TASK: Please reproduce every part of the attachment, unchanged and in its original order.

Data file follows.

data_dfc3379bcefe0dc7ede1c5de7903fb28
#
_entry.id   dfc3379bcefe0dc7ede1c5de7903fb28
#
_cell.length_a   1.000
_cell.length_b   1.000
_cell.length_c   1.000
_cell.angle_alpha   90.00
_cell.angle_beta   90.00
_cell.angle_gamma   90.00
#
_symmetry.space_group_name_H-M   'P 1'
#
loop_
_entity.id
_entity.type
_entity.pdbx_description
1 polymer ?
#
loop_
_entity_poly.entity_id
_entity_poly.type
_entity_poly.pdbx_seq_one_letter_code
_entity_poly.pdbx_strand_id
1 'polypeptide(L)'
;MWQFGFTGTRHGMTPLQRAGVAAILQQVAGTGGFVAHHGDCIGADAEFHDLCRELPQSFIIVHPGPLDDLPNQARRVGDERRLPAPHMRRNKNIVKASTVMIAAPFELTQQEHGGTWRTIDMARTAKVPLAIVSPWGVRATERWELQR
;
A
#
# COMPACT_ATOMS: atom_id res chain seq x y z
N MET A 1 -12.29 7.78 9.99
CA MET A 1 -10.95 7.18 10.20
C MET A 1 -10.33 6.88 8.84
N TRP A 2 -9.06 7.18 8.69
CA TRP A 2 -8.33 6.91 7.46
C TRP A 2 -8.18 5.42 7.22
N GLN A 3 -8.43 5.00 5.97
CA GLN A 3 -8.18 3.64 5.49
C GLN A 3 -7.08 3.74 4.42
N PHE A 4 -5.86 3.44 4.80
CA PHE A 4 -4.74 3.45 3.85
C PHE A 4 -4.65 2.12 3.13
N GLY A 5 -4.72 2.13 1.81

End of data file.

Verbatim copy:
data_dfc3379bcefe0dc7ede1c5de7903fb28
#
_entry.id   dfc3379bcefe0dc7ede1c5de7903fb28
#
_cell.length_a   1.000
_cell.length_b   1.000
_cell.length_c   1.000
_cell.angle_alpha   90.00
_cell.angle_beta   90.00
_cell.angle_gamma   90.00
#
_symmetry.space_group_name_H-M   'P 1'
#
loop_
_entity.id
_entity.type
_entity.pdbx_description
1 polymer ?
#
loop_
_entity_poly.entity_id
_entity_poly.type
_entity_poly.pdbx_seq_one_letter_code
_entity_poly.pdbx_strand_id
1 'polypeptide(L)'
;MWQFGFTGTRHGMTPLQRAGVAAILQQVAGTGGFVAHHGDCIGADAEFHDLCRELPQSFIIVHPGPLDDLPNQARRVGDERRLPAPHMRRNKNIVKASTVMIAAPFELTQQEHGGTWRTIDMARTAKVPLAIVSPWGVRATERWELQR
;
A
#
# COMPACT_ATOMS: atom_id res chain seq x y z
N MET A 1 -12.29 7.78 9.99
CA MET A 1 -10.95 7.18 10.20
C MET A 1 -10.33 6.88 8.84
N TRP A 2 -9.06 7.18 8.69
CA TRP A 2 -8.33 6.91 7.46
C TRP A 2 -8.18 5.42 7.22
N GLN A 3 -8.43 5.00 5.97
CA GLN A 3 -8.18 3.64 5.49
C GLN A 3 -7.08 3.74 4.42
N PHE A 4 -5.86 3.44 4.80
CA PHE A 4 -4.74 3.45 3.85
C PHE A 4 -4.65 2.12 3.13
N GLY A 5 -4.72 2.13 1.81